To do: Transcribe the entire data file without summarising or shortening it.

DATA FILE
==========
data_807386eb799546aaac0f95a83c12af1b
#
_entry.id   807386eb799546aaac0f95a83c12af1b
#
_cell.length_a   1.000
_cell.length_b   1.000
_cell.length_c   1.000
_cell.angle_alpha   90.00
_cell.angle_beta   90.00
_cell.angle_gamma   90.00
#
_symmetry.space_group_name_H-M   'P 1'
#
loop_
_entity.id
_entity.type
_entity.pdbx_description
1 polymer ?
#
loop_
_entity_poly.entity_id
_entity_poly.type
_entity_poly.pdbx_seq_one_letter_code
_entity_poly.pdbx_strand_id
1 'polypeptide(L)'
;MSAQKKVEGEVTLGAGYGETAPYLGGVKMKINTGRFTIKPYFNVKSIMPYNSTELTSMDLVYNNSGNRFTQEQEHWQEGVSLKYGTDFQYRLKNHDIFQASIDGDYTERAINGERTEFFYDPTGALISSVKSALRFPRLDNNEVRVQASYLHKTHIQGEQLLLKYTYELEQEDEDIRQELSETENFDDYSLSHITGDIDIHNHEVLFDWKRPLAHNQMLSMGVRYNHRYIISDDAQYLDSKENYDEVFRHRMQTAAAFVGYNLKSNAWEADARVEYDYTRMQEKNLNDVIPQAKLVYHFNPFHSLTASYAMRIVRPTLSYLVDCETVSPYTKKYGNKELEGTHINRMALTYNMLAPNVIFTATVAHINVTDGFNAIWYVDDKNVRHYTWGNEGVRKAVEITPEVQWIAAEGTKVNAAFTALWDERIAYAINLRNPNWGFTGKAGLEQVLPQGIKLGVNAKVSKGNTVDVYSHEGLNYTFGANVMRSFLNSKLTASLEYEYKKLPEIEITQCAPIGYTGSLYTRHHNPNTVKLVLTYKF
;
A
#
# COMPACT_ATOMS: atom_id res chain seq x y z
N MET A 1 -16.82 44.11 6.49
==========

data_807386eb799546aaac0f95a83c12af1b
#
_entry.id   807386eb799546aaac0f95a83c12af1b
#
_cell.length_a   1.000
_cell.length_b   1.000
_cell.length_c   1.000
_cell.angle_alpha   90.00
_cell.angle_beta   90.00
_cell.angle_gamma   90.00
#
_symmetry.space_group_name_H-M   'P 1'
#
loop_
_entity.id
_entity.type
_entity.pdbx_description
1 polymer ?
#
loop_
_entity_poly.entity_id
_entity_poly.type
_entity_poly.pdbx_seq_one_letter_code
_entity_poly.pdbx_strand_id
1 'polypeptide(L)'
;MSAQKKVEGEVTLGAGYGETAPYLGGVKMKINTGRFTIKPYFNVKSIMPYNSTELTSMDLVYNNSGNRFTQEQEHWQEGVSLKYGTDFQYRLKNHDIFQASIDGDYTERAINGERTEFFYDPTGALISSVKSALRFPRLDNNEVRVQASYLHKTHIQGEQLLLKYTYELEQEDEDIRQELSETENFDDYSLSHITGDIDIHNHEVLFDWKRPLAHNQMLSMGVRYNHRYIISDDAQYLDSKENYDEVFRHRMQTAAAFVGYNLKSNAWEADARVEYDYTRMQEKNLNDVIPQAKLVYHFNPFHSLTASYAMRIVRPTLSYLVDCETVSPYTKKYGNKELEGTHINRMALTYNMLAPNVIFTATVAHINVTDGFNAIWYVDDKNVRHYTWGNEGVRKAVEITPEVQWIAAEGTKVNAAFTALWDERIAYAINLRNPNWGFTGKAGLEQVLPQGIKLGVNAKVSKGNTVDVYSHEGLNYTFGANVMRSFLNSKLTASLEYEYKKLPEIEITQCAPIGYTGSLYTRHHNPNTVKLVLTYKF
;
A
#
# COMPACT_ATOMS: atom_id res chain seq x y z
N MET A 1 -16.82 44.11 6.49